Unexpected Interface: Proteins and Evolutionary Change

TUE, MAR 20, 2007 (00:01)

Susan Lindquist describes protein folding, and how this phenomenon allows orgnisms to evolve rapidly in response to new environmental conditions.

All proteins start out as long strings of amino acids. Before a protein can function, it must fold into an extremely precise, highly complex structure. This is a difficult feat in the highly concentrated environment of the cell. Protein folding is facilitated by helper proteins called molecular chaperones.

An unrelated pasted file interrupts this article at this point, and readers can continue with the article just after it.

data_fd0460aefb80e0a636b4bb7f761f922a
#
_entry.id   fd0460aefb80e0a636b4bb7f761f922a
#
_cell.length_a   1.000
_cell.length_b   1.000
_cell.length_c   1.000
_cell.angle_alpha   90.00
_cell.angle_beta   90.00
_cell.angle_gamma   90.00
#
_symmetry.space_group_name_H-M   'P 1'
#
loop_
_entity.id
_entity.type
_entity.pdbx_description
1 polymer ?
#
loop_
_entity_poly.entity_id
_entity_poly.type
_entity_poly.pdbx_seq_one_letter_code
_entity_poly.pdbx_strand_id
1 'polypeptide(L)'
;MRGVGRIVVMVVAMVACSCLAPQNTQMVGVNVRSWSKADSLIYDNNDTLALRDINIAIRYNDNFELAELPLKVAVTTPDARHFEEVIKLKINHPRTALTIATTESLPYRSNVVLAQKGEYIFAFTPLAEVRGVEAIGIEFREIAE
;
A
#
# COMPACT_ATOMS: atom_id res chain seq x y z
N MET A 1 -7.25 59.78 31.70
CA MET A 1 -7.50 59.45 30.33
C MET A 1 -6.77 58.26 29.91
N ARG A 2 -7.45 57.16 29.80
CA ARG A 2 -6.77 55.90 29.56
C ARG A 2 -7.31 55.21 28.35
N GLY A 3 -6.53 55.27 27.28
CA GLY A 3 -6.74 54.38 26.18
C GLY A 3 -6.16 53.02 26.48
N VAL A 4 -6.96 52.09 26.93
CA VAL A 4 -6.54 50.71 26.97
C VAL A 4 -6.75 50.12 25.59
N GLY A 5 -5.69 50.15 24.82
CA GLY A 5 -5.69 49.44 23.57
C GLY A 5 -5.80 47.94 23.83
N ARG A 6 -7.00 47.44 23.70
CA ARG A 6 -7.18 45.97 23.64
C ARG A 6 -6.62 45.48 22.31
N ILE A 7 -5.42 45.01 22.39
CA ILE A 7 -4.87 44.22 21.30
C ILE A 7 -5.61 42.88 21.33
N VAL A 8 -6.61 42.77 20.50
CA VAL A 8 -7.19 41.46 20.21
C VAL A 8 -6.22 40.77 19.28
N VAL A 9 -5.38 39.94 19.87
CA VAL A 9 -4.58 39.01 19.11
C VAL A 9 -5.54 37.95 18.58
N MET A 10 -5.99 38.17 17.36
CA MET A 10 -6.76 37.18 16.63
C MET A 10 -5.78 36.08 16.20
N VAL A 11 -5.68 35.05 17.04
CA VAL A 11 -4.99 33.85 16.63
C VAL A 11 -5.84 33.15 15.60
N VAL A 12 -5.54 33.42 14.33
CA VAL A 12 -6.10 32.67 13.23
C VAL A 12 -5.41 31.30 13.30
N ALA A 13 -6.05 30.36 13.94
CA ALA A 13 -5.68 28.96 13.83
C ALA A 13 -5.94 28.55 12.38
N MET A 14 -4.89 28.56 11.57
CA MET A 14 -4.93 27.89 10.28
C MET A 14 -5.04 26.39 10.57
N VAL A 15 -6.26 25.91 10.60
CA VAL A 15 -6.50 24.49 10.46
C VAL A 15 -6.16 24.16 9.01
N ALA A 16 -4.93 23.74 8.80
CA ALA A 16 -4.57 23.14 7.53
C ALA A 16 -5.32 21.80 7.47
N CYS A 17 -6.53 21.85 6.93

Lindquist's recent work suggests that the forces that govern protein folding exert a profound effect in determining how the genes encoded by an organism's DNA are translated into phenotypic traits. The folding mechanisms of molecular chaperone proteins can allow organisms to reveal accumulated-but-hidden genetic variation in times of stress.

Partner
Museum of Science, Boston
Series
Cambridge Science Festival: Science in Everyday Life Series
NOVA: Intelligent Design on Trial Series
Women in Science